greatest 60s-70s bands | Musicosity

greatest 60s-70s bands

The Fortunes

The Fortunes are an archetypal English beat group. Formed in Birmingham, The Fortunes first came to prominence and international acclaim in 1965, when "You've Got Your Troubles" broke into the American and British Top Ten. Biography Following in the wake of Merseybeat, and the R&B of the Rolling Stones, The Fortunes added another dimension to the sound of pop, with their sophisticated orchestration, dual lead vocals and well worked counter-melodies.

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Herman's Hermits

Herman's Hermits was an internationally successful 60s British band, from Manchester, England, formed in 1963. Part of the British Invasion, their trademark simple, non-threatening, clean-cut "boys next door" image made them easier to listen to and more accessible than other British Invasion bands. Their first hit, "I'm Into Something Good", was produced by Mickie Most, reaching #1 in the UK (1963) and #13 in the US (1964). Other hits followed such as "Mrs. Brown, You've Got a Lovely Daughter" (1965) and "I'm Henry VIII, I Am".

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Barry Gibb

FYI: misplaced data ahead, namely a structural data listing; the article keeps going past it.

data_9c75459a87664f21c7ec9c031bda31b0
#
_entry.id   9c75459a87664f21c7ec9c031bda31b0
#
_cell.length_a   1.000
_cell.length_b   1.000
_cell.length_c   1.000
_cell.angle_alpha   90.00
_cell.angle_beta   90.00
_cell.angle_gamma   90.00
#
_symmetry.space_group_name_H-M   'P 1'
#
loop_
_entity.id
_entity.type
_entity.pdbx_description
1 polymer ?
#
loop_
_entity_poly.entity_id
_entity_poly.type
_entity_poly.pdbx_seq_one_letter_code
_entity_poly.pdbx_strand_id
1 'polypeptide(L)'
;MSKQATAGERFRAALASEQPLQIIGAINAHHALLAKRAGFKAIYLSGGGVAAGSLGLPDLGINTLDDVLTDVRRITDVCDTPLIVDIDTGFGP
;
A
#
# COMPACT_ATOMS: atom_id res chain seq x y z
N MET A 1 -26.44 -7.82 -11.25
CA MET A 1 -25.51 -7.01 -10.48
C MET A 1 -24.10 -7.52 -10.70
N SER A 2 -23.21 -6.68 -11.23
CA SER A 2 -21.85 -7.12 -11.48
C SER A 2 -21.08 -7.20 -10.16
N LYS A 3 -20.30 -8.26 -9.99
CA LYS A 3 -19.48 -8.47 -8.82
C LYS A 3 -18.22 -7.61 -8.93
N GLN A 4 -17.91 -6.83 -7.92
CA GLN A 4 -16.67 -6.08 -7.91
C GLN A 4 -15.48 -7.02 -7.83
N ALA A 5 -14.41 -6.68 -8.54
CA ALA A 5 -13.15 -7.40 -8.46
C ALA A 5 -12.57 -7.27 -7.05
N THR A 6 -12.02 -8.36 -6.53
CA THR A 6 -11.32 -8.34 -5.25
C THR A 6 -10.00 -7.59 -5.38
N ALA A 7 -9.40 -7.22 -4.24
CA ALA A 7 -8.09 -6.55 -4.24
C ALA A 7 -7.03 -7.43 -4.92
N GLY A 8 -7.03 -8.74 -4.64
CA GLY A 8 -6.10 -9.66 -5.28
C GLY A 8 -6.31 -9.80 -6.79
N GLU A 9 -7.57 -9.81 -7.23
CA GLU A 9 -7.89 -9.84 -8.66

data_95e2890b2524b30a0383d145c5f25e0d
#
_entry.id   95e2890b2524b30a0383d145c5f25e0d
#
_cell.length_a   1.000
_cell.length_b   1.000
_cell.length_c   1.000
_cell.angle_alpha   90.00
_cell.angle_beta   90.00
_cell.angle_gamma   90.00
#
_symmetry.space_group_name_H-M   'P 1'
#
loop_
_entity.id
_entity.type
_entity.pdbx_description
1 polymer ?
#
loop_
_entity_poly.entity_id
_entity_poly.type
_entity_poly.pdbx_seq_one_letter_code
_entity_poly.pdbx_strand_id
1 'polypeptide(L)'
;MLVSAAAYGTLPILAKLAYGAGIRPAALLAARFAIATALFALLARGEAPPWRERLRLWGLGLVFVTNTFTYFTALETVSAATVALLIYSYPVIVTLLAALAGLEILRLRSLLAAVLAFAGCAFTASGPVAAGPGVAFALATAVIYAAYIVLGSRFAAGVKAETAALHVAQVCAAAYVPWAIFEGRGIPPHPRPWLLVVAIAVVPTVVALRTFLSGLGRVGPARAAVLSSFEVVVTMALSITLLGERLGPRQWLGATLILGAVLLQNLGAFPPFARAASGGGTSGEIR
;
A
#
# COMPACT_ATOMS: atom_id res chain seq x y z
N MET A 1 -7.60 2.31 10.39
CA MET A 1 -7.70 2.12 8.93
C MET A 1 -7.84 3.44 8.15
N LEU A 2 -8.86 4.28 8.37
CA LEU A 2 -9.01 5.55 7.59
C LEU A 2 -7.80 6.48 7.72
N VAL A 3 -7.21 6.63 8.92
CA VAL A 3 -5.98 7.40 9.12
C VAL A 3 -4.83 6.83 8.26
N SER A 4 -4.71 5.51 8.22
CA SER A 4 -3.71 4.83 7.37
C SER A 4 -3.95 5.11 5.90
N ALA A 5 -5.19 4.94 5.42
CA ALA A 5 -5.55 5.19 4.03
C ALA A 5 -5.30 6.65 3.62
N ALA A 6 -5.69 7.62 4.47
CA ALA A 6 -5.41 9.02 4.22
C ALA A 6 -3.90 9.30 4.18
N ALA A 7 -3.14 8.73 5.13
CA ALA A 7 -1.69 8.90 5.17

Barry Alan Crompton Gibb CBE (born 1 September 1946) is a singer, songwriter and producer. He was born in Douglas, Isle of Man, to English parents. With his brothers Robin and Maurice, he formed the Bee Gees, one of the most successful pop groups of all time. The trio got their start in Australia, and found their major success when they returned to England. He is known for his high-pitched falsetto singing voice.

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The Seekers

The Seekers were a group of Australian folk-influenced popular musicians which was formed in Melbourne, Victoria, Australia, in 1962. They were the first Australian popular music group to achieve significant chart and sales success in the United Kingdom and the United States. Their 1960s hits included: "I'll Never Find Another You", "A World of Our Own" , "The Carnival Is Over" (which The Seekers have sung at various closing ceremonies in Australia, including Expo '88 and the Paralympics), "Someday One Day"...

Read more about The Seekers on Last.fm.

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